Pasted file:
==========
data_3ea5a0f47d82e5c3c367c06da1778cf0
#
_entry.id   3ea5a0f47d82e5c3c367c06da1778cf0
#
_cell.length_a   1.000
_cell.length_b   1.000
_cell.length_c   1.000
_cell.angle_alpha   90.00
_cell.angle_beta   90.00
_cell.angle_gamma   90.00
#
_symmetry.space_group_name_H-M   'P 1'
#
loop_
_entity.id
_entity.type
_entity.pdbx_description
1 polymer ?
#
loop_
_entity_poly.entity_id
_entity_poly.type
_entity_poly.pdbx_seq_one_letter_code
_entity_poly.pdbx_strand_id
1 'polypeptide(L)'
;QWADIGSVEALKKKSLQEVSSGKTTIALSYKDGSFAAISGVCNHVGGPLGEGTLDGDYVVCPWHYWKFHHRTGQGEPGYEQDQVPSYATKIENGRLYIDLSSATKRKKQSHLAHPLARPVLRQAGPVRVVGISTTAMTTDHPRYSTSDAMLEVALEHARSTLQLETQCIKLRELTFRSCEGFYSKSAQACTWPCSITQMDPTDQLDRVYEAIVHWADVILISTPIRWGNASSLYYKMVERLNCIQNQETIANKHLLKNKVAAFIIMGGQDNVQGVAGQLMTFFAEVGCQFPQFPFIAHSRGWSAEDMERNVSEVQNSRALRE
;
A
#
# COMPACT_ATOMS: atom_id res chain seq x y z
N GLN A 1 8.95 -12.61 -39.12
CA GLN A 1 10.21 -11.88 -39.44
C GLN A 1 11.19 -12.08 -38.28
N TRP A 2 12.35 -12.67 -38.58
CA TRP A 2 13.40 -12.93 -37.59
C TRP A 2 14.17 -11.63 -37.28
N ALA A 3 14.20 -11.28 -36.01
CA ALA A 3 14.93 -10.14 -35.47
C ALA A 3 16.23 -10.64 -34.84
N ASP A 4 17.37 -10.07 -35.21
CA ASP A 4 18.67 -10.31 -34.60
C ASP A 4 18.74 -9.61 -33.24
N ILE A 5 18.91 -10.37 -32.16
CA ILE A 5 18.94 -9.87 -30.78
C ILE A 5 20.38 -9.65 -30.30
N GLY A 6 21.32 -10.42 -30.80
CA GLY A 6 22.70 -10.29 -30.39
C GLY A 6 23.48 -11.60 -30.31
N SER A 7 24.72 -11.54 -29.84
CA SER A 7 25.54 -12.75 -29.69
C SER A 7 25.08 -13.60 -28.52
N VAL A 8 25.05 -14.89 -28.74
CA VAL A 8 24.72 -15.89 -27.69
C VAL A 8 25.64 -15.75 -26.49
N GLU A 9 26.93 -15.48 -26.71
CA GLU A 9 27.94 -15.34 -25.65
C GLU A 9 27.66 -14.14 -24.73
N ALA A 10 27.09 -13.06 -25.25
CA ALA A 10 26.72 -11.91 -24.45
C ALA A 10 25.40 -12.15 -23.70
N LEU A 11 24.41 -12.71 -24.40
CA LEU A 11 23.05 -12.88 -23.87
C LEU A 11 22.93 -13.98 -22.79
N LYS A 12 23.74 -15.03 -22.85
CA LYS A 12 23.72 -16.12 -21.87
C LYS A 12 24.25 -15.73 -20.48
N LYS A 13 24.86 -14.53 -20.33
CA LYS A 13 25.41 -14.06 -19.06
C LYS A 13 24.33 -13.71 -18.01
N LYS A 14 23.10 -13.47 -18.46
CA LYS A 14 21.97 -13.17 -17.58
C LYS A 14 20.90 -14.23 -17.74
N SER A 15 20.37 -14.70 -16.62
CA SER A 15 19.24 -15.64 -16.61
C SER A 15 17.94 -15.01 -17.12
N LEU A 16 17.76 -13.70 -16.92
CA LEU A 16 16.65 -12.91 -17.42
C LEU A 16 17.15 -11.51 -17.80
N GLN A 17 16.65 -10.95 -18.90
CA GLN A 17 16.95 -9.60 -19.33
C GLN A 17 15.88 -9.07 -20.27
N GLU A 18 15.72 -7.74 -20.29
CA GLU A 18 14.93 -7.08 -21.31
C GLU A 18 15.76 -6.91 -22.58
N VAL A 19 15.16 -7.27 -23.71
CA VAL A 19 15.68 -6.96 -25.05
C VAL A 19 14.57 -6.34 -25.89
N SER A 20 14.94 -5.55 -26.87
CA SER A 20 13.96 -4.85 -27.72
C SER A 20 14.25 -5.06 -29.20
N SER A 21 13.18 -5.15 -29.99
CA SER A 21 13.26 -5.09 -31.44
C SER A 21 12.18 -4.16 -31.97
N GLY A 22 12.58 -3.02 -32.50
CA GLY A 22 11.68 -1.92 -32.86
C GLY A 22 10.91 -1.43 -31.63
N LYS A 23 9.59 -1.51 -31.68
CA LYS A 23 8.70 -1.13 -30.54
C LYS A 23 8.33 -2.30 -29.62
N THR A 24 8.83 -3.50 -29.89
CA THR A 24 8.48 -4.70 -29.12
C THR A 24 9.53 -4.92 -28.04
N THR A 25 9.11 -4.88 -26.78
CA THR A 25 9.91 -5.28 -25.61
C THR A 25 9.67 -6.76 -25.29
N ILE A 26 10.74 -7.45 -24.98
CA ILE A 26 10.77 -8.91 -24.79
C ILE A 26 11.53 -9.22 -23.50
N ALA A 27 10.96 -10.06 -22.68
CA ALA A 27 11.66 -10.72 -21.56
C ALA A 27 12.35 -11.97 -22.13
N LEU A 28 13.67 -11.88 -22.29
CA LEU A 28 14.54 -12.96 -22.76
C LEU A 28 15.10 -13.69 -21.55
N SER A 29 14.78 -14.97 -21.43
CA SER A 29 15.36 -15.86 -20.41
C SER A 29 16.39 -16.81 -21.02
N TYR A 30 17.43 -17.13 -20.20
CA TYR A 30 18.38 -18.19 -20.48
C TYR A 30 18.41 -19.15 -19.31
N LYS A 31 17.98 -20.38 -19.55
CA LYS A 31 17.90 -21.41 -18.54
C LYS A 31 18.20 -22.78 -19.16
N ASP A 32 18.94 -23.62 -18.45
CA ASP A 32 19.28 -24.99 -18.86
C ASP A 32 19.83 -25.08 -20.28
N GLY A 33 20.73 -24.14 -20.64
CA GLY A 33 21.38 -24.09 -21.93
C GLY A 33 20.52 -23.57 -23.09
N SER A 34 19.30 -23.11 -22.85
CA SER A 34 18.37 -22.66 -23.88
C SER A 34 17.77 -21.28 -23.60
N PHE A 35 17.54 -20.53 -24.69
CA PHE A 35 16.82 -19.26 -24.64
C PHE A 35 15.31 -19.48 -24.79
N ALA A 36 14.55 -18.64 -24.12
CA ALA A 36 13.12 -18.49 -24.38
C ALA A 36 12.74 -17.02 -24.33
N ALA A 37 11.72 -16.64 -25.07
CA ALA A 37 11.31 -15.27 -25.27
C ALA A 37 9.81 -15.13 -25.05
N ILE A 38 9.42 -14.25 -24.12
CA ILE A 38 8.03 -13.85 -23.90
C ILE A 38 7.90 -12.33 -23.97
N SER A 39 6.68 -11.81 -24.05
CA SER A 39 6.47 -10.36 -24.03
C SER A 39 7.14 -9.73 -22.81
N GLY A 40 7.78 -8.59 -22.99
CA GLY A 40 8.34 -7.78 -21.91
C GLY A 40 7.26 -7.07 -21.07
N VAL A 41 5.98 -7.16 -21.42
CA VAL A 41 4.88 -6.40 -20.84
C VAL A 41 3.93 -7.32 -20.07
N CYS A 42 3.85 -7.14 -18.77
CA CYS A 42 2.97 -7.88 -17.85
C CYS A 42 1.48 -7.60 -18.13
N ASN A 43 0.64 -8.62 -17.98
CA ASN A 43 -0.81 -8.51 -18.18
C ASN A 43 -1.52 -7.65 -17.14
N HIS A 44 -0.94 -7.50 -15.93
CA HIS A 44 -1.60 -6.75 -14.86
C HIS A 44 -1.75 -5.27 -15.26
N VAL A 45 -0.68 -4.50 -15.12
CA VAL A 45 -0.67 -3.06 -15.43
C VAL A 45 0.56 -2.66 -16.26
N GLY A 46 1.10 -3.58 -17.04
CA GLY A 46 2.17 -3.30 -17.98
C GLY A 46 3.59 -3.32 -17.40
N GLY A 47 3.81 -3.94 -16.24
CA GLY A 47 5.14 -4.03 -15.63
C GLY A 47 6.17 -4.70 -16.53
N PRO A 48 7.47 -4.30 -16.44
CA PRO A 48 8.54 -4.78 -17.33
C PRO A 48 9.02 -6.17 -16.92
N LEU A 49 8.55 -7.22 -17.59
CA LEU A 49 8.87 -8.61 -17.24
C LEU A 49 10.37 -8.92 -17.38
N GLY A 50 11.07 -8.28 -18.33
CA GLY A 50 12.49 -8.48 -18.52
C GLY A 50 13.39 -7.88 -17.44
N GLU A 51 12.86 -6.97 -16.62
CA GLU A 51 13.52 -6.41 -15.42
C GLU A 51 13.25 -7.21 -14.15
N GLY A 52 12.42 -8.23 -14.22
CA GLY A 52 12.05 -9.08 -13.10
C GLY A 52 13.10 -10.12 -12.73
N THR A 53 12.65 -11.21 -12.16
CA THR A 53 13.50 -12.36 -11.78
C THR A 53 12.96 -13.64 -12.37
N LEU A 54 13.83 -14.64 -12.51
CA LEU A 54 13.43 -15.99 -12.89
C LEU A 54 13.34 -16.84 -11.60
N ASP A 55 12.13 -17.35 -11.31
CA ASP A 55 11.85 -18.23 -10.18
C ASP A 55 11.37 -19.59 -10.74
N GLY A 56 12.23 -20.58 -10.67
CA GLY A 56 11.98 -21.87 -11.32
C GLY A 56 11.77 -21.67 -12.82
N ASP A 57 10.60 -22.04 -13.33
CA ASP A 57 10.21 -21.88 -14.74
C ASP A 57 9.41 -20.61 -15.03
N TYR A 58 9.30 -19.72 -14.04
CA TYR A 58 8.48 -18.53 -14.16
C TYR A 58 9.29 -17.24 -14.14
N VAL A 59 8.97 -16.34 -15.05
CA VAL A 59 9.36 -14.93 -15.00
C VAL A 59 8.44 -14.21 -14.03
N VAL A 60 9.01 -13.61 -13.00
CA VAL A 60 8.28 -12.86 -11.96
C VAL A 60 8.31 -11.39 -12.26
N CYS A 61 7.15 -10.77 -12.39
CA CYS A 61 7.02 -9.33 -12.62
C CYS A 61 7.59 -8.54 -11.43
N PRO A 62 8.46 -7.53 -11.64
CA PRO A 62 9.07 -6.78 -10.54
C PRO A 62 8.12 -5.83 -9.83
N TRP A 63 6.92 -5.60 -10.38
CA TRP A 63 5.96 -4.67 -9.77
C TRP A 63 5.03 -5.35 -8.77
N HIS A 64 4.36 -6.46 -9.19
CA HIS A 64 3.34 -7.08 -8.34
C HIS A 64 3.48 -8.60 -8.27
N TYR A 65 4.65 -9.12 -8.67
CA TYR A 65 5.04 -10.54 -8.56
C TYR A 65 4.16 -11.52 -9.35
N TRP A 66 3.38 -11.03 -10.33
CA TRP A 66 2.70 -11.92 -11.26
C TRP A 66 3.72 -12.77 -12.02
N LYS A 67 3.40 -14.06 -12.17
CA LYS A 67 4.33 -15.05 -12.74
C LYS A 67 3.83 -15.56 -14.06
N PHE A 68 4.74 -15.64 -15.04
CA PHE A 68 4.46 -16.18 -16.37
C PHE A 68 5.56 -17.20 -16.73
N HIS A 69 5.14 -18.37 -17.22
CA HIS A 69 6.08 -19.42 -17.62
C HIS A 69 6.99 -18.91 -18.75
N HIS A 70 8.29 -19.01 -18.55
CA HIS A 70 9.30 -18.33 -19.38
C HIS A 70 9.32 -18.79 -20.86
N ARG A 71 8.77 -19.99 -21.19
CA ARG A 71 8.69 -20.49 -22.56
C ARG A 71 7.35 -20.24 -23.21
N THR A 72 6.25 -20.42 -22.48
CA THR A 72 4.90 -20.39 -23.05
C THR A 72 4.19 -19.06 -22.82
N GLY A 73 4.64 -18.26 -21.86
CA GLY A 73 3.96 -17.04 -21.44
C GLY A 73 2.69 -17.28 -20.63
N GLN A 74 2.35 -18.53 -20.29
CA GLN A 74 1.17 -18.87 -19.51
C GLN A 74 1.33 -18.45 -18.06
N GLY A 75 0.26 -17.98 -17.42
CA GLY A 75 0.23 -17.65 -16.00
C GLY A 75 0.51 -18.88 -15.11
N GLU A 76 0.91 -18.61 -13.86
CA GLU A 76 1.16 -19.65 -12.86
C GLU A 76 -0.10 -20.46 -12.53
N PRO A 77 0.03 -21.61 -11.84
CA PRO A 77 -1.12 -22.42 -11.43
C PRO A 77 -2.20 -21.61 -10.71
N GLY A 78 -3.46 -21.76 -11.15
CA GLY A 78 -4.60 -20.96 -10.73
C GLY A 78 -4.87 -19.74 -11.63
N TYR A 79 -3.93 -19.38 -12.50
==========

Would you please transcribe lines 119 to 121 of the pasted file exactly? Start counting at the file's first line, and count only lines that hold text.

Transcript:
CA TYR A 30 18.38 -18.19 -20.48
C TYR A 30 18.41 -19.15 -19.31
N LYS A 31 17.98 -20.38 -19.55